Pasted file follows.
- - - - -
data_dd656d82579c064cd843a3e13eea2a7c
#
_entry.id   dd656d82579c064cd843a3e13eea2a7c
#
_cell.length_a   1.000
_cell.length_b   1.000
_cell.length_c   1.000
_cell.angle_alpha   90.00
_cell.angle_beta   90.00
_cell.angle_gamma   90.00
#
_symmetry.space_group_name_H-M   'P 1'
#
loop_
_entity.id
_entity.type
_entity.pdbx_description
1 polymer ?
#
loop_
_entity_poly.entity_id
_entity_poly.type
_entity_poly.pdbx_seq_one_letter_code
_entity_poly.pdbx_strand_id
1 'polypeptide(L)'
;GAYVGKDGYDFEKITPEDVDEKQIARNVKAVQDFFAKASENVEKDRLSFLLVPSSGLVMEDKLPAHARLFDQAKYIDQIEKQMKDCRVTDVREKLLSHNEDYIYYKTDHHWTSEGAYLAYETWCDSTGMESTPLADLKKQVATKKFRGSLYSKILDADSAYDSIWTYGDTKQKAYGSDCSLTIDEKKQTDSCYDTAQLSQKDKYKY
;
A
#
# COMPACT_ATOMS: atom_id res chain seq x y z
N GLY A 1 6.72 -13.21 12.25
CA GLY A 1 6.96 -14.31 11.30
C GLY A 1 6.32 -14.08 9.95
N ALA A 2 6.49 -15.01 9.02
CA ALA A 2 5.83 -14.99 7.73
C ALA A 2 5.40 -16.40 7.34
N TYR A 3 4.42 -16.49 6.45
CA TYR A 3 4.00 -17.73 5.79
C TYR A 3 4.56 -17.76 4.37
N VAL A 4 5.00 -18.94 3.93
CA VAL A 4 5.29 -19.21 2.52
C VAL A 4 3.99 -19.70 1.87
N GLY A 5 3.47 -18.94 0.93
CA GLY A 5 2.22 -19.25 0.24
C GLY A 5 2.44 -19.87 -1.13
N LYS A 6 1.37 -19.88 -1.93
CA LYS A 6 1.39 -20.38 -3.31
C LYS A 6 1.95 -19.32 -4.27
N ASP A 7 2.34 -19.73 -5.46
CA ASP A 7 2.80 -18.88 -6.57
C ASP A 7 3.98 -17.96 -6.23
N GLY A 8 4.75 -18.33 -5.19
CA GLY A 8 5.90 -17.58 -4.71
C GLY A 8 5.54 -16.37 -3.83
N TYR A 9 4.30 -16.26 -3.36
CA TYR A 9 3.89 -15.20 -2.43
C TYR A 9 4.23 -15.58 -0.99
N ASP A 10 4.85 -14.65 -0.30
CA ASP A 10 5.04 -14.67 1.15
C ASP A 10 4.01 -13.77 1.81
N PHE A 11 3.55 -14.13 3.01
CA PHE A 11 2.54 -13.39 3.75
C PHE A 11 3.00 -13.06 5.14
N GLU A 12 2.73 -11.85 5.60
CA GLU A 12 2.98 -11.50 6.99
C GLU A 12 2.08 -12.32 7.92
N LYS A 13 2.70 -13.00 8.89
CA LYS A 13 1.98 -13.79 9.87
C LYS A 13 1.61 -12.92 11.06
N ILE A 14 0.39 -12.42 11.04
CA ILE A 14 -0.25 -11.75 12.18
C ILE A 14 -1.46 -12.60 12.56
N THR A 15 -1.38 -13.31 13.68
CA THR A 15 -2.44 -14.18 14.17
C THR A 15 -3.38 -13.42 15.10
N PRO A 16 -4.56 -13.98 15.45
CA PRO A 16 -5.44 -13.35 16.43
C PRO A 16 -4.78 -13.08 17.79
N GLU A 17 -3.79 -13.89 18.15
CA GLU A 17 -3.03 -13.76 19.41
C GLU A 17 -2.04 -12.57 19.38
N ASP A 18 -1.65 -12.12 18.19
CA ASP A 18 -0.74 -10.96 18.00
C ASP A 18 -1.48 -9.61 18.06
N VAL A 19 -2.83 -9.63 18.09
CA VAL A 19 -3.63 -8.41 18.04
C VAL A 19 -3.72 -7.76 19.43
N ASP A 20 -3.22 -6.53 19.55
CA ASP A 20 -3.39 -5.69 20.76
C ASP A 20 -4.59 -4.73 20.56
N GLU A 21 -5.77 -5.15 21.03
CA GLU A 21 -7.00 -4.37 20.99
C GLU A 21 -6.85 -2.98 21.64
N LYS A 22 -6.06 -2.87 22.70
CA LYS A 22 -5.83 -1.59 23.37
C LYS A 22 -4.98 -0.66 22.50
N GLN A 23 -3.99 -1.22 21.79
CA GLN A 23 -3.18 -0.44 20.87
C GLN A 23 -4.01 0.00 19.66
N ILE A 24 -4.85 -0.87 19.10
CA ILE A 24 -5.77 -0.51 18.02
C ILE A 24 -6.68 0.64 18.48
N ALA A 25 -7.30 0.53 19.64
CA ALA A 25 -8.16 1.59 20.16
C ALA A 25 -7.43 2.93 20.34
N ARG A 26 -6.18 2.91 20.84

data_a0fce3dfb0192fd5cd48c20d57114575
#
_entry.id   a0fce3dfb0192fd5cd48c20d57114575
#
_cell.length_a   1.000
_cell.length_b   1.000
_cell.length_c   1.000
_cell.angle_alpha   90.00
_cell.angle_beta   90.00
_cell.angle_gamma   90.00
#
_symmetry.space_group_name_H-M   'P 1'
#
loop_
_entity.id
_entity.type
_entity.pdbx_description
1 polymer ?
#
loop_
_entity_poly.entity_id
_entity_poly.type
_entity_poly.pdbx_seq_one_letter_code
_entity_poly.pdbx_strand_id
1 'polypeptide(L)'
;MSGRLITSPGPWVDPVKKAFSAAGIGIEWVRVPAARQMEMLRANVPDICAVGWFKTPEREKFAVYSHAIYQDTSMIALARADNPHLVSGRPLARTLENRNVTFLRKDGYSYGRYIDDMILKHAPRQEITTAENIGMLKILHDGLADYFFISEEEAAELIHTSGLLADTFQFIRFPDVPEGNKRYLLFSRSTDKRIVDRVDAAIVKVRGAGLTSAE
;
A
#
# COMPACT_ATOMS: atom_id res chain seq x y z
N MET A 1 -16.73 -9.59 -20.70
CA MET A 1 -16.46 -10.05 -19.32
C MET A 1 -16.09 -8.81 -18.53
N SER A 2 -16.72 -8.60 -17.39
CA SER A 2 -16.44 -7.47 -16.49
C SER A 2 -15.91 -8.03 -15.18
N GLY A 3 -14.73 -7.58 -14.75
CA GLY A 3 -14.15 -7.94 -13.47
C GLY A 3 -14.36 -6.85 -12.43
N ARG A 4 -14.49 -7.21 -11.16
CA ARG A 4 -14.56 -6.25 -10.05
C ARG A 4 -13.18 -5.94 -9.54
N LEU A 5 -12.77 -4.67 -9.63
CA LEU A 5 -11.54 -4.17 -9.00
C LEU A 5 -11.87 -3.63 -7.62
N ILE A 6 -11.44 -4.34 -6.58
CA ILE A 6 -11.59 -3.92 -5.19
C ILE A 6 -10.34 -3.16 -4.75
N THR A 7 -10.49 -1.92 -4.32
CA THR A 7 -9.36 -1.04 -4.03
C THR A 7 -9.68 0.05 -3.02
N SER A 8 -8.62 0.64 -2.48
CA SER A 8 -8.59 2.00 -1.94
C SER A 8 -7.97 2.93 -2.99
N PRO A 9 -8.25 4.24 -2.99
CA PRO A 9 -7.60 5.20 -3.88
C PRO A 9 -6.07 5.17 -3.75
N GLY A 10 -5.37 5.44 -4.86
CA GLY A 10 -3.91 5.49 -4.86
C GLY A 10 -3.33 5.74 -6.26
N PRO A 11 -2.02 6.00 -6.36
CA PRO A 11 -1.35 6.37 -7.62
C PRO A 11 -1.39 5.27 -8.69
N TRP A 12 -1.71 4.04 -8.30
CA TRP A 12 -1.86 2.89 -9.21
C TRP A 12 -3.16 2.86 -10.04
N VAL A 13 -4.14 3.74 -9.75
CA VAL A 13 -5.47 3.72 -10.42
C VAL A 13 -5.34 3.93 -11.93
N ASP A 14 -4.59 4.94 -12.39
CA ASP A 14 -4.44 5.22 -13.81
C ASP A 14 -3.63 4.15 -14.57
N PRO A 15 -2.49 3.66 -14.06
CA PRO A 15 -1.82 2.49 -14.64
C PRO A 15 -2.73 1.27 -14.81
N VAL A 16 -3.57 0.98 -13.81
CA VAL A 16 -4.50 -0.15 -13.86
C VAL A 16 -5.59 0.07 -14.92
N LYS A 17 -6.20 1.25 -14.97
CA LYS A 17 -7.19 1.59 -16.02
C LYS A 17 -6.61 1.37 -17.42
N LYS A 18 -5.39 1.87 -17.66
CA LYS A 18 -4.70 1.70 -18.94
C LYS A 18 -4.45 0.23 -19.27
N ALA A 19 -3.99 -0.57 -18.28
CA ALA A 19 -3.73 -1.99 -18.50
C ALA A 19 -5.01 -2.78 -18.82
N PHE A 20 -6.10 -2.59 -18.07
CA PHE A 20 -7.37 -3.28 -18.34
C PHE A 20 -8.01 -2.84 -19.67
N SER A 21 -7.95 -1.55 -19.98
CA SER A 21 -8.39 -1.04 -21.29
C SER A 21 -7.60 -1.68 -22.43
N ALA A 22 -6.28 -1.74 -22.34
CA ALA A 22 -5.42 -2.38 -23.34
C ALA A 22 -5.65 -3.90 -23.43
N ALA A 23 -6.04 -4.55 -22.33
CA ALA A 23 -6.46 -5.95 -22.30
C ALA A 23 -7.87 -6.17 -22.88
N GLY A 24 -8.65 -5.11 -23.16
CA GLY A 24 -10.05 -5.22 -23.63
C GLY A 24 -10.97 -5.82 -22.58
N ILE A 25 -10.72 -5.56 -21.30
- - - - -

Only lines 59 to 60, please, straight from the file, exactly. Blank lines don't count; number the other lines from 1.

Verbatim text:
CA ASP A 10 5.04 -14.67 1.15
C ASP A 10 4.01 -13.77 1.81